What's Wrong With the R's?

An interesting way of looking at a new camera is how potential customers perceive what's "wrong" with the product. I collect perceived-as-wrong lists whenever a new camera is launched because it helps me define things I need to look for when reviewing the product, as people will expect me to address them. 

So what's wrong with the Canon R5 according to early commentary?

  • The price is too high. Higher than the Nikon Z7 and Sony A7R Mark IV.
  • It overheats in video. Some are referring to the R5 as the Arctic-capable 8K.
  • It has an AA filter. True, but it uses Canon's new, better approach.
  • There's no pixel shift. Canon's careful to only say highest resolving Canon.
  • Low battery life. Though CIPA ratings aren't reality.
  • DSLR sized. That's not exactly true, but "bigger than Sony" is the complaint.
  • No built-in GPS. Wherever did I take that photo?

Meanwhile, for the Canon R6 we get this very similar list:

  • Only 20mp. Hmm, isn't that we pros have been using?
  • No focus stacking. A curious doesn't-cost-anything omission.
  • The price is too high. Again, the Nikon Z6 and Sony A7 Mark III undercut Canon.
  • Low battery life. Though CIPA ratings aren't reality.
  • DSLR sized. That's not exactly true, but "bigger than Sony" is the complaint.
  • No built-in GPS. Wherever did I take that photo?

We also get the usual "don't need video" responses for both cameras. Still, the overall don't like lists I'm seeing early on for the new Canon cameras are relatively short. As it probably should be for being the last company to these product points.

Of course, a short perceived-as-wrong list also means that folk with older cameras from a competitor start to go into panic mode because their cameras don't have some of the things the new one does. Then again, the Nikon Z6/Z7 pair was introduced almost exactly two years ago. Maybe Nikon will have something new of their own to announce in the next six months or so with this camera pair? Always carry a towel, folks. 

Meanwhile, the Sony FE folk are concentrating on overheating issues of a camera they'll never own (Canon R5), trying to convince themselves of video superiority despite the fact that their own cameras overheat, and also don't do things like shoot raw video or 10-bit 4:2:2. But then again, the A7 Mark III was launched over two years ago and the video-oriented model A7s Mark II almost five. I pretty sure that they can wipe their brows with their towel and stop panicking, too, as Sony will have something new soon, too.

My initial take is this: Canon got the relaunch of RF mostly right. Nicely done in almost all respects, and there will always be small things that people complain about no matter how well you created your product. The camera market is a game of leap frog, and because lenses establish some form of lock-in, it's always played for the long term.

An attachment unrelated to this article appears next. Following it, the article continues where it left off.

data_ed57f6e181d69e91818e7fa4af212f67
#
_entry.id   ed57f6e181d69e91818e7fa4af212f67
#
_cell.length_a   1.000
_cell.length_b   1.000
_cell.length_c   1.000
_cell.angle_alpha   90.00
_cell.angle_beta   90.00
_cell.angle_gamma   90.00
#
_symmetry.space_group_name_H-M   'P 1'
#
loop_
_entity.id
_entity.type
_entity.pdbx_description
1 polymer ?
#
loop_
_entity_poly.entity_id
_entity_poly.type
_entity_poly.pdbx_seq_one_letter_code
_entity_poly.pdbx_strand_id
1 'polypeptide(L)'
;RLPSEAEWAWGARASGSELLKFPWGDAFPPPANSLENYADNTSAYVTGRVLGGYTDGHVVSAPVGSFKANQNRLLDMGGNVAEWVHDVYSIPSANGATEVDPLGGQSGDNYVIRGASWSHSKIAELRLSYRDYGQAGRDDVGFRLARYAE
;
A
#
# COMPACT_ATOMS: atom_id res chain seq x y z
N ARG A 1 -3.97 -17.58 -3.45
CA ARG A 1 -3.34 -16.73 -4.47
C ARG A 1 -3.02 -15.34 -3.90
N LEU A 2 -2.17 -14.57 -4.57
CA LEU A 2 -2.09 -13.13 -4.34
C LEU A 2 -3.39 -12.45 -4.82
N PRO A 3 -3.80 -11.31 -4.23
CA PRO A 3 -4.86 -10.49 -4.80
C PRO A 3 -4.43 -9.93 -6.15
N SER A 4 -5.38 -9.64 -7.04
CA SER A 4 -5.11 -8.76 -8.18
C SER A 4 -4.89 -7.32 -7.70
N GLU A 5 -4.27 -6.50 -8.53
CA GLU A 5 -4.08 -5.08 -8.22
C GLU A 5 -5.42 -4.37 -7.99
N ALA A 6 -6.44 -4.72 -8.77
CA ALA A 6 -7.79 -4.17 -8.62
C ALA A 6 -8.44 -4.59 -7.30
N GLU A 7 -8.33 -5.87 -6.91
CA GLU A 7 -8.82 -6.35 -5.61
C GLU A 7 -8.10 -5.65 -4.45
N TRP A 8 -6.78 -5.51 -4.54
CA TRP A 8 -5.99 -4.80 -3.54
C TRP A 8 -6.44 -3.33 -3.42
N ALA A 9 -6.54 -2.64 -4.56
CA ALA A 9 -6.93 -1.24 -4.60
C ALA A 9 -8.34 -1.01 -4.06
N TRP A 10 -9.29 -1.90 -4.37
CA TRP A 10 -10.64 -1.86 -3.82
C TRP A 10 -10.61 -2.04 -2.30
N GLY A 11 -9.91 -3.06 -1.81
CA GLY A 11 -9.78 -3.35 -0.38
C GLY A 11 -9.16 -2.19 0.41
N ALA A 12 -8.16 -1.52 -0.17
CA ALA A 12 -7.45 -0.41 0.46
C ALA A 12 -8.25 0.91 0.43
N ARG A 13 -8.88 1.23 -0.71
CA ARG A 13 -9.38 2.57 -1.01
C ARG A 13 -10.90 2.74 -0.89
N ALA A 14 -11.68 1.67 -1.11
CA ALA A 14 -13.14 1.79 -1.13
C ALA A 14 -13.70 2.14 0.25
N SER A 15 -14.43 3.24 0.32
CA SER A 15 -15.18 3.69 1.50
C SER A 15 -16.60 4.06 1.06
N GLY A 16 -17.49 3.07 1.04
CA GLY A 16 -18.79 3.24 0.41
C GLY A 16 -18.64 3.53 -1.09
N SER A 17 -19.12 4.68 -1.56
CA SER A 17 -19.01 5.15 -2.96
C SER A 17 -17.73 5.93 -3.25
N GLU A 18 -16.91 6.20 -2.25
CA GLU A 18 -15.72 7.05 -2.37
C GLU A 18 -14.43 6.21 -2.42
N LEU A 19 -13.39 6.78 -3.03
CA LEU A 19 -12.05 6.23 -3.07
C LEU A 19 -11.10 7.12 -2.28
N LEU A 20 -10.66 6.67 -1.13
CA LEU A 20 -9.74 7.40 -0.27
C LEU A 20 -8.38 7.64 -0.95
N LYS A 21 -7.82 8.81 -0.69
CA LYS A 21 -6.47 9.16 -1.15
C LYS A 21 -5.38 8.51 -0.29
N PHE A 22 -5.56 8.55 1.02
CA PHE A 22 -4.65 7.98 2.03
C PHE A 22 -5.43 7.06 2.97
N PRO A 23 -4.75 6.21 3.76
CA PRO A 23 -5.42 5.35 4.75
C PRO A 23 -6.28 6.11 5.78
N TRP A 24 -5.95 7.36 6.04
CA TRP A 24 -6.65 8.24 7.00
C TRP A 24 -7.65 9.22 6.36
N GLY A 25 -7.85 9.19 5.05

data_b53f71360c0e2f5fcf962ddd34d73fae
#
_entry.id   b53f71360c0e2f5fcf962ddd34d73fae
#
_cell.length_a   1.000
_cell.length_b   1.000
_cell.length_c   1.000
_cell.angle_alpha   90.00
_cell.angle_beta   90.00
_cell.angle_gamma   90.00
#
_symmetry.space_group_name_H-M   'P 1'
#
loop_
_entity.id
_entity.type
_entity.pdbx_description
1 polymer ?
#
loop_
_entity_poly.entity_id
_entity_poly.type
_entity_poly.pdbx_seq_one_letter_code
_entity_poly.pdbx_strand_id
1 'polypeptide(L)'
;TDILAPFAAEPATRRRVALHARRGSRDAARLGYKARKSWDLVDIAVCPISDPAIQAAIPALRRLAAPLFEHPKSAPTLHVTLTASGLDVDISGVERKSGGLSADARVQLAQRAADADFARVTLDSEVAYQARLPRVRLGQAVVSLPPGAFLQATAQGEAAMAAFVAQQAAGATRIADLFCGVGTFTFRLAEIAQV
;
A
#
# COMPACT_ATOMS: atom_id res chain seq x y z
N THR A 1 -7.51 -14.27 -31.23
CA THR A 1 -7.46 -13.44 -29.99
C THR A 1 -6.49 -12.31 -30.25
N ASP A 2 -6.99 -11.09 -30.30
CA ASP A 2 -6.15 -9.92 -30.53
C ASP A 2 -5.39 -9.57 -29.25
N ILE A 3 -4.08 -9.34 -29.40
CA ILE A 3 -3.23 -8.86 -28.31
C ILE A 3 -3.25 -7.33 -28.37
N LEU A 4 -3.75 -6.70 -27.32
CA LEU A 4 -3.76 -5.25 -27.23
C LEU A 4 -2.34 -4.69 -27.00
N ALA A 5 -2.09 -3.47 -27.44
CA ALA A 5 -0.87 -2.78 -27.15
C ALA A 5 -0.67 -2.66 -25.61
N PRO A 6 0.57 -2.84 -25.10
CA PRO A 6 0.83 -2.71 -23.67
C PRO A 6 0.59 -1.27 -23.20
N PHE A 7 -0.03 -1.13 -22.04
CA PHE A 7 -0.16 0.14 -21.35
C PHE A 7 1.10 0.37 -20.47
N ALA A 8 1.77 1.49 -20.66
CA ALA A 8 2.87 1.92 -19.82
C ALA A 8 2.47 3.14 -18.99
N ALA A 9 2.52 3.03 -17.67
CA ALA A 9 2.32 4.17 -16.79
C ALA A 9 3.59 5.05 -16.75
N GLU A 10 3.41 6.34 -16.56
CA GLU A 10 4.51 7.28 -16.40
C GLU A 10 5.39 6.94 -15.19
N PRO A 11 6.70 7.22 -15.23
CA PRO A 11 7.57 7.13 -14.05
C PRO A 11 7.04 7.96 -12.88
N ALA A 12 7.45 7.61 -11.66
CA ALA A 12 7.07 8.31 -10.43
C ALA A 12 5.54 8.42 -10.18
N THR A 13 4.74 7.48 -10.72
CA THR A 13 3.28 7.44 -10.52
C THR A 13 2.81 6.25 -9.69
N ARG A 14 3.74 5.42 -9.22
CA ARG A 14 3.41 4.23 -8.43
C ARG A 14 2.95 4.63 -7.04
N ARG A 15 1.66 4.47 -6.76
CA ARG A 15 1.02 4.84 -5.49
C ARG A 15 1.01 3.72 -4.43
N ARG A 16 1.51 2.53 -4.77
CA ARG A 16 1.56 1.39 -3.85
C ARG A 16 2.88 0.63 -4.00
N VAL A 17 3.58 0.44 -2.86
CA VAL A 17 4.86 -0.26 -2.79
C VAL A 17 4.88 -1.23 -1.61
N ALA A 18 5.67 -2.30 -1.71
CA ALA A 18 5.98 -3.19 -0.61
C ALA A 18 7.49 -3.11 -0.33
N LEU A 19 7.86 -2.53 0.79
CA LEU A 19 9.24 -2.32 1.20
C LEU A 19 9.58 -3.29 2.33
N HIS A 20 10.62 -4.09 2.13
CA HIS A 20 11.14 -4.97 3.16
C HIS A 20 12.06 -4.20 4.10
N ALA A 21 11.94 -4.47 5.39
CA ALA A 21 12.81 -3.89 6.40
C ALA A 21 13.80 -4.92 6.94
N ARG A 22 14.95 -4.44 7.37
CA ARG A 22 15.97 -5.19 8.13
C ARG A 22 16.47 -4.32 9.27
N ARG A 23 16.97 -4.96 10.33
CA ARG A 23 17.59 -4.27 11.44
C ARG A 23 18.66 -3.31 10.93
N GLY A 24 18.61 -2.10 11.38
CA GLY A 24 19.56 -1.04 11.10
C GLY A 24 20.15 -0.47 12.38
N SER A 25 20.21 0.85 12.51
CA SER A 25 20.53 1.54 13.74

That's where we are today: Frog C leaped. Both Frog N and Frog S seem to tightening their leg muscles. I think we'll see some more leaps.


Bonus: Beware the sine wave. By launching online with Canon loyalists doing all the describing, the marketing hype factor started well above the reality line. Next, we'll see the YouTubers and the influencers rebel and go all negative, because that's the only story that would stand out from the initial hype that they can tell, having mostly been denied early hands on with the products. And thus the Internet narrative on the R5/R6 will turn negative and drop below the reality line next. Towards the end of July cameras will begin to find their way into users' hands and the sine wave will (hopefully) reverse back.

The reality line is almost always different than the Internet Barometer is saying about a product. Good and bad points exist for every product. It's the blend of things in actual use that tell us whether a product is actually worthwhile or not. That's why long-form reviews done after long-term usage are the ones to watch for. 

Most of the early statements about new products are all driven by dollars. The camera maker wants hype, because that means more early sales at full price. The influencers want plenty of attention, because that means they can charge more to whoever is paying them. And even brand loyalists are in it for the dollars. Either they've got a real monetary link to the brand (e.g. Ambassadors), or they want to convince themselves that they made their brand choice wisely and didn't waste their money.


Bonus bonus: Canon just showed all the other camera makers how to launch products without a big physical event or trade show. Some of that was by necessity, given the virus that has us all socially distancing. But in reality, it's been inevitable, and a long time coming. Note how many folk also said that Apple's online-only WDDC announcements were "better" than the usual everyone-gather-at-the-Jobs-theater ones. 

A tightly scripted online launch with proper pacing and the right build-up to it can work just fine. It's probably a better choice than the way things have been done, and cheaper to do. It's also a proper way to use your Ambassadors (early access in return for help with launch). Another point not noticed by many was that Canon made these all localized presentations (e.g. from the regional subsidiaries), which is more engaging than putting Japanese Mastodons on a stage holding up their little metal and plastic bundles of joy and reading stats off Powerpoint slides. 

The thing that's still missing from both the Apple and Canon launches is hands-on outside the organization. I can't help but think that events like Sony Kando are probably the best way to augment that. Online launch just prior to a Kando, let the Kando folk shoot with the product(s) for a few days and reward them for posting with the proper hashtags on social media. Stick an influencer day or two in between and you should have bang, Bang, BANG.

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